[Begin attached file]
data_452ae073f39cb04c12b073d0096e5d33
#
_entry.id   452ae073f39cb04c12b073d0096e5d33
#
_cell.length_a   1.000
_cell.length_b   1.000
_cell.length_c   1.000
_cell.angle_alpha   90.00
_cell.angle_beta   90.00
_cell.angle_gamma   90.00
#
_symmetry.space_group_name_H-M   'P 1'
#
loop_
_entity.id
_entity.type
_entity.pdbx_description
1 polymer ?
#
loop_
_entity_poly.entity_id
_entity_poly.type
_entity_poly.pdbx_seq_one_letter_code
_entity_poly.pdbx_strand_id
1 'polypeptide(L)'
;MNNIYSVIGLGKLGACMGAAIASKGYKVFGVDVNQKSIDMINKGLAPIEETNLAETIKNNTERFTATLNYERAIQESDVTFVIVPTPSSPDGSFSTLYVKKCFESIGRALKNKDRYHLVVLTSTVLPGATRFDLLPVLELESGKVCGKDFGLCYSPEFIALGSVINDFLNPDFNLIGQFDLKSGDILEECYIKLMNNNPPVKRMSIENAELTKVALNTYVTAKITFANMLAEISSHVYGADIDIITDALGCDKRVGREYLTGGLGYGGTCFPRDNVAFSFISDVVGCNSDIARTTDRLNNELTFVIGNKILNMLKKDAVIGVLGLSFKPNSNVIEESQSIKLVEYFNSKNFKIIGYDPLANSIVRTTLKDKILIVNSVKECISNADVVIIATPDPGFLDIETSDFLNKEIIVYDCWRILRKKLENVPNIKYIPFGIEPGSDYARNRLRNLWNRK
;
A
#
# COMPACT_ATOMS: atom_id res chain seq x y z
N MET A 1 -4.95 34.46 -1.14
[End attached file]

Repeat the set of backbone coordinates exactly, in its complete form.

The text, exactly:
data_452ae073f39cb04c12b073d0096e5d33
#
_entry.id   452ae073f39cb04c12b073d0096e5d33
#
_cell.length_a   1.000
_cell.length_b   1.000
_cell.length_c   1.000
_cell.angle_alpha   90.00
_cell.angle_beta   90.00
_cell.angle_gamma   90.00
#
_symmetry.space_group_name_H-M   'P 1'
#
loop_
_entity.id
_entity.type
_entity.pdbx_description
1 polymer ?
#
loop_
_entity_poly.entity_id
_entity_poly.type
_entity_poly.pdbx_seq_one_letter_code
_entity_poly.pdbx_strand_id
1 'polypeptide(L)'
;MNNIYSVIGLGKLGACMGAAIASKGYKVFGVDVNQKSIDMINKGLAPIEETNLAETIKNNTERFTATLNYERAIQESDVTFVIVPTPSSPDGSFSTLYVKKCFESIGRALKNKDRYHLVVLTSTVLPGATRFDLLPVLELESGKVCGKDFGLCYSPEFIALGSVINDFLNPDFNLIGQFDLKSGDILEECYIKLMNNNPPVKRMSIENAELTKVALNTYVTAKITFANMLAEISSHVYGADIDIITDALGCDKRVGREYLTGGLGYGGTCFPRDNVAFSFISDVVGCNSDIARTTDRLNNELTFVIGNKILNMLKKDAVIGVLGLSFKPNSNVIEESQSIKLVEYFNSKNFKIIGYDPLANSIVRTTLKDKILIVNSVKECISNADVVIIATPDPGFLDIETSDFLNKEIIVYDCWRILRKKLENVPNIKYIPFGIEPGSDYARNRLRNLWNRK
;
A
#
# COMPACT_ATOMS: atom_id res chain seq x y z
N MET A 1 -4.95 34.46 -1.14